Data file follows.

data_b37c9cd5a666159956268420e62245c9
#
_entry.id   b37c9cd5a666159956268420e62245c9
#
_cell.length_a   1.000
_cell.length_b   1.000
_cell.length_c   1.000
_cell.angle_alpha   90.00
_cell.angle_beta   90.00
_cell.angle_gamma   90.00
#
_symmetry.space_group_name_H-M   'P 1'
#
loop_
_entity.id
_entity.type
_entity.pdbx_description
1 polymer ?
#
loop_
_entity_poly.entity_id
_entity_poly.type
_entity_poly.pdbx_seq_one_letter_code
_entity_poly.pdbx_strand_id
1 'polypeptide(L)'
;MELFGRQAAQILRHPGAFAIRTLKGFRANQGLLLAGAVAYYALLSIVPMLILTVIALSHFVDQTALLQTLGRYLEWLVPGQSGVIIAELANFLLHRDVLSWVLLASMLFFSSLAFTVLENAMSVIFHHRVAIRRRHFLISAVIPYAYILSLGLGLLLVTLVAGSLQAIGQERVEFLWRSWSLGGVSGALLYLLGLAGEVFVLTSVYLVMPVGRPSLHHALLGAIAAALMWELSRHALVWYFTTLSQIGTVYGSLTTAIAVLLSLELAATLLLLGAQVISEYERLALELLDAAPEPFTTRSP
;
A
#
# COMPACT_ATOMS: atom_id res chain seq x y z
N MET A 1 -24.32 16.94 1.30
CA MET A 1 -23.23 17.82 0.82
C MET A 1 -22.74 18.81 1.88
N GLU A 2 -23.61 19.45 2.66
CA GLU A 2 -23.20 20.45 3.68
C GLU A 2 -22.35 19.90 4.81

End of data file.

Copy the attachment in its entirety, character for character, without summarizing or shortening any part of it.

data_b37c9cd5a666159956268420e62245c9
#
_entry.id   b37c9cd5a666159956268420e62245c9
#
_cell.length_a   1.000
_cell.length_b   1.000
_cell.length_c   1.000
_cell.angle_alpha   90.00
_cell.angle_beta   90.00
_cell.angle_gamma   90.00
#
_symmetry.space_group_name_H-M   'P 1'
#
loop_
_entity.id
_entity.type
_entity.pdbx_description
1 polymer ?
#
loop_
_entity_poly.entity_id
_entity_poly.type
_entity_poly.pdbx_seq_one_letter_code
_entity_poly.pdbx_strand_id
1 'polypeptide(L)'
;MELFGRQAAQILRHPGAFAIRTLKGFRANQGLLLAGAVAYYALLSIVPMLILTVIALSHFVDQTALLQTLGRYLEWLVPGQSGVIIAELANFLLHRDVLSWVLLASMLFFSSLAFTVLENAMSVIFHHRVAIRRRHFLISAVIPYAYILSLGLGLLLVTLVAGSLQAIGQERVEFLWRSWSLGGVSGALLYLLGLAGEVFVLTSVYLVMPVGRPSLHHALLGAIAAALMWELSRHALVWYFTTLSQIGTVYGSLTTAIAVLLSLELAATLLLLGAQVISEYERLALELLDAAPEPFTTRSP
;
A
#
# COMPACT_ATOMS: atom_id res chain seq x y z
N MET A 1 -24.32 16.94 1.30
CA MET A 1 -23.23 17.82 0.82
C MET A 1 -22.74 18.81 1.88
N GLU A 2 -23.61 19.45 2.66
CA GLU A 2 -23.20 20.45 3.68
C GLU A 2 -22.35 19.90 4.81